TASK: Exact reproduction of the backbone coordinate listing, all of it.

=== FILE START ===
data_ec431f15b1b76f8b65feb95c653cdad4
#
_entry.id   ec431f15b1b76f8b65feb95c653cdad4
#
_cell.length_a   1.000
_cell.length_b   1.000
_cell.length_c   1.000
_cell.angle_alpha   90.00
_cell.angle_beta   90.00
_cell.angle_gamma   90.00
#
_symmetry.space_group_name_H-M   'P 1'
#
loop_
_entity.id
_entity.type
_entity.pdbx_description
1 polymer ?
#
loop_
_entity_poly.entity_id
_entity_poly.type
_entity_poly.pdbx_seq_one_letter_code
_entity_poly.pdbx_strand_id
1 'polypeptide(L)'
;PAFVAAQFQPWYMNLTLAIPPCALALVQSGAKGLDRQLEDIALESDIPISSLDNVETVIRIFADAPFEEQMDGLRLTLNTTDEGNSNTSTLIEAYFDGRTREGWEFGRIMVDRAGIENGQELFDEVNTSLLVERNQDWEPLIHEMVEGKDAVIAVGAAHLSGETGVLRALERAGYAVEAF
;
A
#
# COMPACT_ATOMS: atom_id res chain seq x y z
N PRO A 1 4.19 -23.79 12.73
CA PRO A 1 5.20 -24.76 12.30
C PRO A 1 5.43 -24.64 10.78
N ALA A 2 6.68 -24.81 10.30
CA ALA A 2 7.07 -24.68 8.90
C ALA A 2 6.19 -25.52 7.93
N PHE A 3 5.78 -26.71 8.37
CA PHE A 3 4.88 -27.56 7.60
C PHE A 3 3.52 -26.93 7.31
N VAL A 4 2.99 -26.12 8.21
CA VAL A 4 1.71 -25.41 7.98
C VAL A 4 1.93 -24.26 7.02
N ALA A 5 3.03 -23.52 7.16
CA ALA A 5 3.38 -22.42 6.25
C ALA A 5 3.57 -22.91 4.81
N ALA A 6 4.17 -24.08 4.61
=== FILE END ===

data_ec431f15b1b76f8b65feb95c653cdad4
#
_entry.id   ec431f15b1b76f8b65feb95c653cdad4
#
_cell.length_a   1.000
_cell.length_b   1.000
_cell.length_c   1.000
_cell.angle_alpha   90.00
_cell.angle_beta   90.00
_cell.angle_gamma   90.00
#
_symmetry.space_group_name_H-M   'P 1'
#
loop_
_entity.id
_entity.type
_entity.pdbx_description
1 polymer ?
#
loop_
_entity_poly.entity_id
_entity_poly.type
_entity_poly.pdbx_seq_one_letter_code
_entity_poly.pdbx_strand_id
1 'polypeptide(L)'
;PAFVAAQFQPWYMNLTLAIPPCALALVQSGAKGLDRQLEDIALESDIPISSLDNVETVIRIFADAPFEEQMDGLRLTLNTTDEGNSNTSTLIEAYFDGRTREGWEFGRIMVDRAGIENGQELFDEVNTSLLVERNQDWEPLIHEMVEGKDAVIAVGAAHLSGETGVLRALERAGYAVEAF
;
A
#
# COMPACT_ATOMS: atom_id res chain seq x y z
N PRO A 1 4.19 -23.79 12.73
CA PRO A 1 5.20 -24.76 12.30
C PRO A 1 5.43 -24.64 10.78
N ALA A 2 6.68 -24.81 10.30
CA ALA A 2 7.07 -24.68 8.90
C ALA A 2 6.19 -25.52 7.93
N PHE A 3 5.78 -26.71 8.37
CA PHE A 3 4.88 -27.56 7.60
C PHE A 3 3.52 -26.93 7.31
N VAL A 4 2.99 -26.12 8.21
CA VAL A 4 1.71 -25.41 7.98
C VAL A 4 1.93 -24.26 7.02
N ALA A 5 3.03 -23.52 7.16
CA ALA A 5 3.38 -22.42 6.25
C ALA A 5 3.57 -22.91 4.81
N ALA A 6 4.17 -24.08 4.61